Roman Ruins of Vaison la Romaine

Traces of ancient Rome linger throughout Vaison-la-Romaine’s streets. The Romans conquered Provence in the 2nd century BC and would occupy the area for several hundred more years, constructing upscale neighborhoods, public baths, and a gymnasium in what was then called Vasio. For a showcase of Roman aesthetics, visit the House of the Peacock and Maison au Buste d’Argent, which feature ornate mosaic floors.

view of the vaison la romaine ancient bridge
Jenifoto

The Roman Bridge

One of Vaison-la-Romaine’s many picture-perfect spots, the single-arch Roman Bridge stretches 17.2 meters to link the upper and lower towns across the Ouveze River. Although historians date the bridge to the 1st century AD, you can still walk or drive across just like the Romans once did, as the solid stone structure has survived severe flooding and centuries of use.

The ancient roman theater at vaison la romaine withe new theater
dudlajzov | Adobe Stock

The Ancient Theatre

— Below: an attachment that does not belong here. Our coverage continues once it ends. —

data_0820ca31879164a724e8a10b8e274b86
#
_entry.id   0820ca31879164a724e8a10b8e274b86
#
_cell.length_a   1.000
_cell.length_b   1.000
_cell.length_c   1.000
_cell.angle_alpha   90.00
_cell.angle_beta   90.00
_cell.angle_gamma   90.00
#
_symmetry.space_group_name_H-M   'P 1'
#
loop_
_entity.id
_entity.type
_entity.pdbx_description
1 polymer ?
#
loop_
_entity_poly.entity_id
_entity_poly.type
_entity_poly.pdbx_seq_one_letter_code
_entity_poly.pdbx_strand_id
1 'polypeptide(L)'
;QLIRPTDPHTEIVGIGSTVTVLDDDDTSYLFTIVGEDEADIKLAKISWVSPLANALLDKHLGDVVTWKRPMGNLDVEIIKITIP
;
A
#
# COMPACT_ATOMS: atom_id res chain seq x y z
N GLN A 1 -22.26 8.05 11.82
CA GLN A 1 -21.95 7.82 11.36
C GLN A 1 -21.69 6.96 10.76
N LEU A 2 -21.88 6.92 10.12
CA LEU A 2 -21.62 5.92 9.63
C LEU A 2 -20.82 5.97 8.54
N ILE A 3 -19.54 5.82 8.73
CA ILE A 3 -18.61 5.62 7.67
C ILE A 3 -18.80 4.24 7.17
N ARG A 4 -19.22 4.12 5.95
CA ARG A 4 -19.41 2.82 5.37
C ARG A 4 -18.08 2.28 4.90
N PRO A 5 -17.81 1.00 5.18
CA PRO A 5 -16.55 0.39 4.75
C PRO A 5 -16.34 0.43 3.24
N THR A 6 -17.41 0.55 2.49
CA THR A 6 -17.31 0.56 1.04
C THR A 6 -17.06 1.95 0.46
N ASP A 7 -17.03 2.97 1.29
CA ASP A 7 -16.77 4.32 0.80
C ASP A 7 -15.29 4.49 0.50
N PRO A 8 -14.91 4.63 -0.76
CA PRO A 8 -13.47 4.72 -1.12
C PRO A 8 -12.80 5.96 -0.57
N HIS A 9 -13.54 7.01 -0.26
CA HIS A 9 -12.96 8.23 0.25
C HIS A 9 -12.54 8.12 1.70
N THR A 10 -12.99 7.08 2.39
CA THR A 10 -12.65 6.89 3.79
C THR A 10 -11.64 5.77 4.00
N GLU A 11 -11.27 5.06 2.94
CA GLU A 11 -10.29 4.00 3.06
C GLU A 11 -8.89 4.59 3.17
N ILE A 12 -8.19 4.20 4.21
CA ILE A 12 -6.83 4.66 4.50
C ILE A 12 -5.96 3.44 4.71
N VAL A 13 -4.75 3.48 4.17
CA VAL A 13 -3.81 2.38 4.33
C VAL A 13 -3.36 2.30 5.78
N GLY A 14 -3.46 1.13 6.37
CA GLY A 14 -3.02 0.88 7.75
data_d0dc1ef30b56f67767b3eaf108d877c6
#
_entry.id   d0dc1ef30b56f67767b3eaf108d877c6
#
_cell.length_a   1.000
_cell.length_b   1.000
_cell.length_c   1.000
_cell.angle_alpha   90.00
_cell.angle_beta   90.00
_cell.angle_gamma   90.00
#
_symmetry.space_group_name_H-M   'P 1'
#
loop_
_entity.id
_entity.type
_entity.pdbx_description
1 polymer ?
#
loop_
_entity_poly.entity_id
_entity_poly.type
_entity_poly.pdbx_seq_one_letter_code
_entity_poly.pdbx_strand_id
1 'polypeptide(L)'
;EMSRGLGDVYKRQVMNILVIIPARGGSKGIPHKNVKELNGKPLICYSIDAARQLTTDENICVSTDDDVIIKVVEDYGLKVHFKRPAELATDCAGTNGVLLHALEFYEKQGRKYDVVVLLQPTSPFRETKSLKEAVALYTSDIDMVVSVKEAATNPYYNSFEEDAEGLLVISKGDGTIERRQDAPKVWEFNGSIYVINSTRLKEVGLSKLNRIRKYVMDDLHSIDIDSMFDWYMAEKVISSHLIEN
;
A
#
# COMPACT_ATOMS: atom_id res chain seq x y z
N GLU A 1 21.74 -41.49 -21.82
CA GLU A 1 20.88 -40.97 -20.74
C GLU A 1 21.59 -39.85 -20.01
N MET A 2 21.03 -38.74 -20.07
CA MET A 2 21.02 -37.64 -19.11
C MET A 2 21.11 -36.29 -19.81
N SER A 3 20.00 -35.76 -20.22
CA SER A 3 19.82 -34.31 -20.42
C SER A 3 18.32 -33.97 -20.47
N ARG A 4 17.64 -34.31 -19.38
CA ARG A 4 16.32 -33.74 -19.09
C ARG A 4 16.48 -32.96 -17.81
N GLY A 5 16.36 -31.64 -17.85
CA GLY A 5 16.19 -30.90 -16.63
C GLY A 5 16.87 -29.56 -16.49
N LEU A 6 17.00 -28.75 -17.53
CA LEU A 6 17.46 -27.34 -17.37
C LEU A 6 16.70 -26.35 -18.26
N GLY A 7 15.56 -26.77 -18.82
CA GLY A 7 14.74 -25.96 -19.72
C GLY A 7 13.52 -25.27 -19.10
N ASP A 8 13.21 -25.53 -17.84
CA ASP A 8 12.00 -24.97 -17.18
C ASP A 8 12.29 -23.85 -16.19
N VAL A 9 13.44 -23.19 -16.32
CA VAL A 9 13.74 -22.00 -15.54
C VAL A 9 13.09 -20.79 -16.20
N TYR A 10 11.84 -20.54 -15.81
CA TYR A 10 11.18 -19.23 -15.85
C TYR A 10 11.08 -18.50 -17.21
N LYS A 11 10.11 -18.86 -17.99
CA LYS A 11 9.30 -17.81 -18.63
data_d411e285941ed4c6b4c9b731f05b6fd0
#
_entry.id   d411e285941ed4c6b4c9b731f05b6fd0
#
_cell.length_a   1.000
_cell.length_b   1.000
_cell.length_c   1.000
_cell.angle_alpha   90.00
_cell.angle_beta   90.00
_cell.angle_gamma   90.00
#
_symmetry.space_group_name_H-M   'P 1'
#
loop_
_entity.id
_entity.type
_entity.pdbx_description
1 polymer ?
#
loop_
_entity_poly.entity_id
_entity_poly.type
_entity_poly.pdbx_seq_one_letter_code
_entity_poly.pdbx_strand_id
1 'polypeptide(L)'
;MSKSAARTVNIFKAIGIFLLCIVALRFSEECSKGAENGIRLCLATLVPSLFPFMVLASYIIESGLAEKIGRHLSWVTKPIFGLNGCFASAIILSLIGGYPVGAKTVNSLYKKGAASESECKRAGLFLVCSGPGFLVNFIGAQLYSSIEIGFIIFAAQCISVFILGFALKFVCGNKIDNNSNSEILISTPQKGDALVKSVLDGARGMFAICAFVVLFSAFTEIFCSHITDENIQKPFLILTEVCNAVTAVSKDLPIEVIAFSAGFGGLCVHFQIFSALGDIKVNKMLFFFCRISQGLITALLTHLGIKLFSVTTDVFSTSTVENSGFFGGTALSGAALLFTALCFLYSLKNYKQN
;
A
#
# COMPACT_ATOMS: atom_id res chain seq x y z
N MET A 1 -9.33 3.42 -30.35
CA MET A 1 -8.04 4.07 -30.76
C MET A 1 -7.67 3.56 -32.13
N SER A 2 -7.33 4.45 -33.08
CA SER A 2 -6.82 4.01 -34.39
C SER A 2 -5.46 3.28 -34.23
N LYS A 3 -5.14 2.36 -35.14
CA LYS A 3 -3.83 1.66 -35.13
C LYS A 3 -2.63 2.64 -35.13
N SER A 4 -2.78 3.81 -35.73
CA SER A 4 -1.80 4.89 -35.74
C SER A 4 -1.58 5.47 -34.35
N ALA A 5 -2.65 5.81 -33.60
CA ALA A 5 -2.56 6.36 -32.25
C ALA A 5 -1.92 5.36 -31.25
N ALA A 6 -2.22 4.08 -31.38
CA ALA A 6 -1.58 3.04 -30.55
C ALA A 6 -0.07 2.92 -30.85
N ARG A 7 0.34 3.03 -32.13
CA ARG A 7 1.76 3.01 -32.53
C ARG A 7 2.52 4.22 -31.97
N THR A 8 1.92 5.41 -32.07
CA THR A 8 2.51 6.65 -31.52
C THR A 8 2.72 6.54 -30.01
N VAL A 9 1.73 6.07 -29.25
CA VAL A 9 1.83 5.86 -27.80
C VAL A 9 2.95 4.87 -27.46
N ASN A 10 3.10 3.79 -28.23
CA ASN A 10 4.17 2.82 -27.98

Constructed in approximately 20 AD, the Theatre Antique de Vaison-la-Romaine is one of several public works built in Roman times. The theater still serves its original purpose today—visitors can catch the town’s annual dance festival and the triennial Choralies music celebration from the stone benches. 

Ruins near archeological site in 
vaison la romaine
lic0001 | Adobe Stock

Excavation Sites

Encompassing the theater, Puymin and La Villasse archaeological sites offer a look into Vaison-la-Romaine’s ancient past. First, drop by the centrally located tourism office to purchase a €9 PASS ticket, which covers entry to all monuments for 24 hours. Then, head to ruins like the House of the Wreathed Apollo and the House of the Peacock to discover how nobles lived during the 200-year-long Pax Romana. Circle back to the tourism office at the end of the day for a sumptuous meal at the Restaurant AUGUET, right next door.